I am a little scared.
Craig and I could move to London pretty much any time we wanted. If I wanted, I could move tomorrow. All Craig needs is a spouse visa and he could come with me. This is a daunting prospect.

We have no plans at this stage. Our trip to Europe notwithstanding. But just the possibility, the freedom, the certainty. It’s a wonderful feeling.

Also? They returned all of my original documents as well. It really was all fine.

It’s funny how things work out. Or it’s funny how they don’t.

Street Art, London

June 15 2008.
It was just a week before I was due to fly home from London. Knowing that there was only the slightest chance that Craig would get sponsored and we could move back to London.
I left knowing that the next time I would be there would be to pack up and move back to New Zealand.


June 15 2009
I posted this photo with tears in my eyes. I meant it.
Dear Universe, I know I have lost.

I was giving up, letting go, sick of yearning for a city thousands of miles away. All it was doing was making my life like marking time. I was resolving to stop living that way*.

I knew that if it was meant to be, it would be. I was giving up to the Universe but not giving up on the Universe.

Monday: naturalisation begins

June 15 2011
I received confirmation I was to become an Irish Citizen.

No, not really. The letter arrived on the 3rd of June. But wouldn’t it have been great if it had been the 15th?

The Universe works in perfect synchrony sometimes.

* And we did! We travelled to Japan, to Hawaii, we moved into the city.

I pledge allegiance to the Taoiseach

I love this letter! #síorgrhá
 I have been trying to write this entry for a week.
Every time it becomes all too much. I have too much to explain. I have kept so much from you. This is the resolution to TWO YEARS of waiting and hoping but mainly two years of trying not to hope.

I will start at the beginning.
My Mother grew up with an Irish grandmother. She was the Rose for whom I am named.
My Mother, wise in so many ways, did not get the Irish passport to which she was entitled until years later, 2009, years after her children were (mostly) grown. This small little slip precluded my darling sisters and I from getting Irish passports.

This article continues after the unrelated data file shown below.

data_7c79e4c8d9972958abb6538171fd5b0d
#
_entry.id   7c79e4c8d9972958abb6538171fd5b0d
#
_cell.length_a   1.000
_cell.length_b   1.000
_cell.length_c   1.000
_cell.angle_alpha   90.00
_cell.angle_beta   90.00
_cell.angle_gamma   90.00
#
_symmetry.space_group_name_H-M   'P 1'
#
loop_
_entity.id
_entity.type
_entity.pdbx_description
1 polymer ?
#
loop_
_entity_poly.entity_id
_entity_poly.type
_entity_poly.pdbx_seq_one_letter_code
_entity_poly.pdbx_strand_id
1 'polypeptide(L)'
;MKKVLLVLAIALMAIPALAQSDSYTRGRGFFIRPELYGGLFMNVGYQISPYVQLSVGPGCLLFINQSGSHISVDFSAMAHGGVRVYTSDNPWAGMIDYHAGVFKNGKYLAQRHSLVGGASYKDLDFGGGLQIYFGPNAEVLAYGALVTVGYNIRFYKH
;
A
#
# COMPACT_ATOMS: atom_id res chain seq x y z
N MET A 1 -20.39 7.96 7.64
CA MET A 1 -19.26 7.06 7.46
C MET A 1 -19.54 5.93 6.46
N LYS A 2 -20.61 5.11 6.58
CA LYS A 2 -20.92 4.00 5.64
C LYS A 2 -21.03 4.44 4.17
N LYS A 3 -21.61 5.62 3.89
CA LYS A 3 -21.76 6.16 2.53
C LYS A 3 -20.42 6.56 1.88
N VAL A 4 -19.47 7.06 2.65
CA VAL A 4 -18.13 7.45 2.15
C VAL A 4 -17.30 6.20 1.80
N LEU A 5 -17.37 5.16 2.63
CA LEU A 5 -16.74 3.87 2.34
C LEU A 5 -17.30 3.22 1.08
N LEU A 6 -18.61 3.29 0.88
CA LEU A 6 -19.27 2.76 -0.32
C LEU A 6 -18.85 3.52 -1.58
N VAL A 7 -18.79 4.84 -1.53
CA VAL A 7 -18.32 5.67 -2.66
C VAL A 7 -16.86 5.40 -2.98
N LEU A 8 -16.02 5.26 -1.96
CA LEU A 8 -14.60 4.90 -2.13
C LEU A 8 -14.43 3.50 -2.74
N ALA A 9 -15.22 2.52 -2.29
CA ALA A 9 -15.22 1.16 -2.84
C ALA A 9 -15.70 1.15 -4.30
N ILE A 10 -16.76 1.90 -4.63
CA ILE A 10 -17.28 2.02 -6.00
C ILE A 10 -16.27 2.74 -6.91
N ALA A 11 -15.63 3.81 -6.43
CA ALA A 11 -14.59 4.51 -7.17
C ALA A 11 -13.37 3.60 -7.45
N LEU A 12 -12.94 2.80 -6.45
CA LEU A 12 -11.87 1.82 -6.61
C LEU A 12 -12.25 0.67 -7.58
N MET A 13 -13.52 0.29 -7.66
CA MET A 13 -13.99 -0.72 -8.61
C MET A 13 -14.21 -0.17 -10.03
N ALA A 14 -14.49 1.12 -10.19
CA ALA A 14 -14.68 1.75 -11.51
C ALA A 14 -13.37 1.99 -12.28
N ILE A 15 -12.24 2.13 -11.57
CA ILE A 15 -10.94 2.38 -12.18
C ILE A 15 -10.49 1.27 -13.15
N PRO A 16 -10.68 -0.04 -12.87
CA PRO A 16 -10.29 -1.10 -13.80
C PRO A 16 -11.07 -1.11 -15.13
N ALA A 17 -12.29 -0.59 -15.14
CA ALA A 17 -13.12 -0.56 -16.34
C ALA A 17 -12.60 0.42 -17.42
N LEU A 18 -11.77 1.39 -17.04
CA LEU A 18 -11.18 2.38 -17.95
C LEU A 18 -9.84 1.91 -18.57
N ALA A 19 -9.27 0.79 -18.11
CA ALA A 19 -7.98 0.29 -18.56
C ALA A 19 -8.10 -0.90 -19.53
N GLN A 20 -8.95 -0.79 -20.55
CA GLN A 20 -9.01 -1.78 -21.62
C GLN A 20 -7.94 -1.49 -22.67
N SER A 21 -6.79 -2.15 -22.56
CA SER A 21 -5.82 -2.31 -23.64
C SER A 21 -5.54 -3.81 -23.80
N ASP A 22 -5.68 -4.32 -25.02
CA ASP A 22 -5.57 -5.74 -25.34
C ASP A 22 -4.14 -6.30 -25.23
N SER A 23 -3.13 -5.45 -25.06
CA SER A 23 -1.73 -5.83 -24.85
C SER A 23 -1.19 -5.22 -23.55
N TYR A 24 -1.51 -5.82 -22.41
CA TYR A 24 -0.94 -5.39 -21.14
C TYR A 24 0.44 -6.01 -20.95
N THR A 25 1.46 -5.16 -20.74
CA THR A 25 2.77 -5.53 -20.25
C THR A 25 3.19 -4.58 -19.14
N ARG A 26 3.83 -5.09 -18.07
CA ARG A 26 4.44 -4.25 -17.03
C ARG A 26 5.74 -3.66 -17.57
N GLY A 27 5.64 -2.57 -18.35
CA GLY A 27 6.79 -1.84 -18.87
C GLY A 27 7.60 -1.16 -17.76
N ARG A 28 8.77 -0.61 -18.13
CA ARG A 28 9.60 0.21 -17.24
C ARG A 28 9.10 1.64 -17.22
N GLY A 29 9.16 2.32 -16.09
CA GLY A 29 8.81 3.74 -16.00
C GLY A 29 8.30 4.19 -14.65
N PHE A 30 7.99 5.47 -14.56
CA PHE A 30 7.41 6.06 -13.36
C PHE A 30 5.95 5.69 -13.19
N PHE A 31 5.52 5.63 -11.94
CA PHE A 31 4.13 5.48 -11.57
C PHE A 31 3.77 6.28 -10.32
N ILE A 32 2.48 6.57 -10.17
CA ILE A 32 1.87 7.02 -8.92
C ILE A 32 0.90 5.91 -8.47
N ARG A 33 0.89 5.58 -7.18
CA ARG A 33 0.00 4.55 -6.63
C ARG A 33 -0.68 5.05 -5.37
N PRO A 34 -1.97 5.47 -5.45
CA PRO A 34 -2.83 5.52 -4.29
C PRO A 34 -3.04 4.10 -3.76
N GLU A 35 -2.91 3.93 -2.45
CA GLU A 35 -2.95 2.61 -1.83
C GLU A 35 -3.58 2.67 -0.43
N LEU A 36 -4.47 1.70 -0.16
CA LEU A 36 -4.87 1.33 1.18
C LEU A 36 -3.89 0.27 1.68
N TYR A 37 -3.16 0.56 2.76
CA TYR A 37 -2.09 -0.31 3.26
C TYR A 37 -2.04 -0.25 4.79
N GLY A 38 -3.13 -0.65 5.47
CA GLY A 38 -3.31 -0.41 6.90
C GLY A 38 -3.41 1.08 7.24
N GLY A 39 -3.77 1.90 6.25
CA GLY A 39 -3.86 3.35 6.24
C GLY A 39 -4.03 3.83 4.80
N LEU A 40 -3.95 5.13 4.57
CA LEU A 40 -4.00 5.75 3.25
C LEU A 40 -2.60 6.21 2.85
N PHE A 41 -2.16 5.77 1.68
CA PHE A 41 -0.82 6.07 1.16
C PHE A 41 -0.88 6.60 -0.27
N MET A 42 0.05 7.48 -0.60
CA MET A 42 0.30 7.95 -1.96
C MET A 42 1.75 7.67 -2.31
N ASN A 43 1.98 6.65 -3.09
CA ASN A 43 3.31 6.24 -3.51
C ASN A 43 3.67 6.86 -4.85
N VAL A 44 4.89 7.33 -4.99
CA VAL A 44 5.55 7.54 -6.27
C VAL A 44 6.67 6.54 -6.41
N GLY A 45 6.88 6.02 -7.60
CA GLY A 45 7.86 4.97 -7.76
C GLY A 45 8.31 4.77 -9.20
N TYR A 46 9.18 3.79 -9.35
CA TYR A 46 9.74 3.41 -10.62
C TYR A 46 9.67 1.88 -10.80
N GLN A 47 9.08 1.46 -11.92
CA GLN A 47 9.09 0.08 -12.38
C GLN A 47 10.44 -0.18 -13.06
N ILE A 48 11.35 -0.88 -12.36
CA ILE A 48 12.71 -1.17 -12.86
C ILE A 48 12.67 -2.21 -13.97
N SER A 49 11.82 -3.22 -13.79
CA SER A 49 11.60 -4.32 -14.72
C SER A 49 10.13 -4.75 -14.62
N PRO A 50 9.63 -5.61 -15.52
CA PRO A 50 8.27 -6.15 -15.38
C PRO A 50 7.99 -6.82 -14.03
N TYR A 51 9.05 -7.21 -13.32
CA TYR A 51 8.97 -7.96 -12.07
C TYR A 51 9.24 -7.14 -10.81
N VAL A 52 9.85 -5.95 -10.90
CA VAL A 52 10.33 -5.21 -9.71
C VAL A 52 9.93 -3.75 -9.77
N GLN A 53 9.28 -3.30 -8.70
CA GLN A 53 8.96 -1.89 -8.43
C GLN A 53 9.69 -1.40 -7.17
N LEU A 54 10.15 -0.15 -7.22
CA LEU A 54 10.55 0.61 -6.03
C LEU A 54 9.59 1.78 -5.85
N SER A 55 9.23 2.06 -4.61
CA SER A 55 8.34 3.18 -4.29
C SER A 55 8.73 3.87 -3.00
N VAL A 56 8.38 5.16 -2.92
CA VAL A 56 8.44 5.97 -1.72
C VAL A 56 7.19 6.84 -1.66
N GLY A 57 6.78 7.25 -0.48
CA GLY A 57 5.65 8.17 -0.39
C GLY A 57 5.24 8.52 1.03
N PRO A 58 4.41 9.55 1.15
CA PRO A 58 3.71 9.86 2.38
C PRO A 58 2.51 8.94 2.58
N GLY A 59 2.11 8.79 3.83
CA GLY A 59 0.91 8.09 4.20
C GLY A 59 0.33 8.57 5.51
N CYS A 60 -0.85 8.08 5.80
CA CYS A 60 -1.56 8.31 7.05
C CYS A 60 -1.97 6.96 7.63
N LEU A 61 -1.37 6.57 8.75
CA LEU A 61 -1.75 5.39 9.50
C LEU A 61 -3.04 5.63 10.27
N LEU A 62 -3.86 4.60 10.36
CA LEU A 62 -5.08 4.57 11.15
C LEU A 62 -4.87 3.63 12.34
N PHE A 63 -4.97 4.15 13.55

Since the mid 1990s my family have been involved in the local Irish Society. I consider the members to be my extended family. I feel connected to my heritage through the club.
In 2007 before we left the country they presented me with two charms – a shamrock and a St Christopher medallion – for luck and safe travels. Thinking about that still makes me a little soft-eyed. They are lovely people. They are a second family.
Ireland is a wonderful place.
In a spectactularly Irish move, they allow people to petition to become naturalised Irish citizens through “Irish by Association”. You make your case that you are Irish enough to be a citizen and, if they like you enough (I’m guessing – I don’t know the criteria) then you can become a naturalised citizen.
My darling Mother started this process for all three daughters early in 2009.
Copies of birth certificates and marriage certificates, letters explaining why we wanted to become Irish citizens, explaining the bonds we felt to our Irish heritage, three Irish citizens approved each of our applications. So many papers, each in triplicate – one for each daughter – sent away to Tipperary.
In June 2009 we heard that our applications had been received and placed in the queue. The average processing time was 24 months.
24 torturous months.
I knew it was only the slightest chance that we would be approved. It was our last ditch effort. We lived in the mindset that we would be New Zealand citizens and New Zealand citizens only for the rest of our lives.
24 months is a long time to come to terms with something.
Craig and I made other plans. To stay in New Zealand, perhaps, to move to Australia, perhaps, to move to Canada, perhaps.  Always including the little phrase “but maybe, just maybe, if the Irish thing comes through we can …”
Last Friday my Mother was acting squirrelly. Insisting more than usual that she should pick me up from the station.
Of course, I was oblivious, and spoiled all her plans. Instead she broke the news thus:
I was floored. I had spent so long preparing myself for the letter saying that I had been declined that the approval caught me off guard. It took the better part of a week for my to wrap my head around the idea. The implications. Changing the plans I had worked SO hard to be okay with.
Ireland is part of the EEA. Citizens of countries in the EEA have the right to live and work in the UK as they please*.
Becoming an Irish citizen means a formalisation of the ties to my heritage but it also means that Craig and I can move back to London if we so choose.
Did you catch that? I know this is long and detailed and, admittedly, rather boring, so let me say it again:
Craig and I can move back to London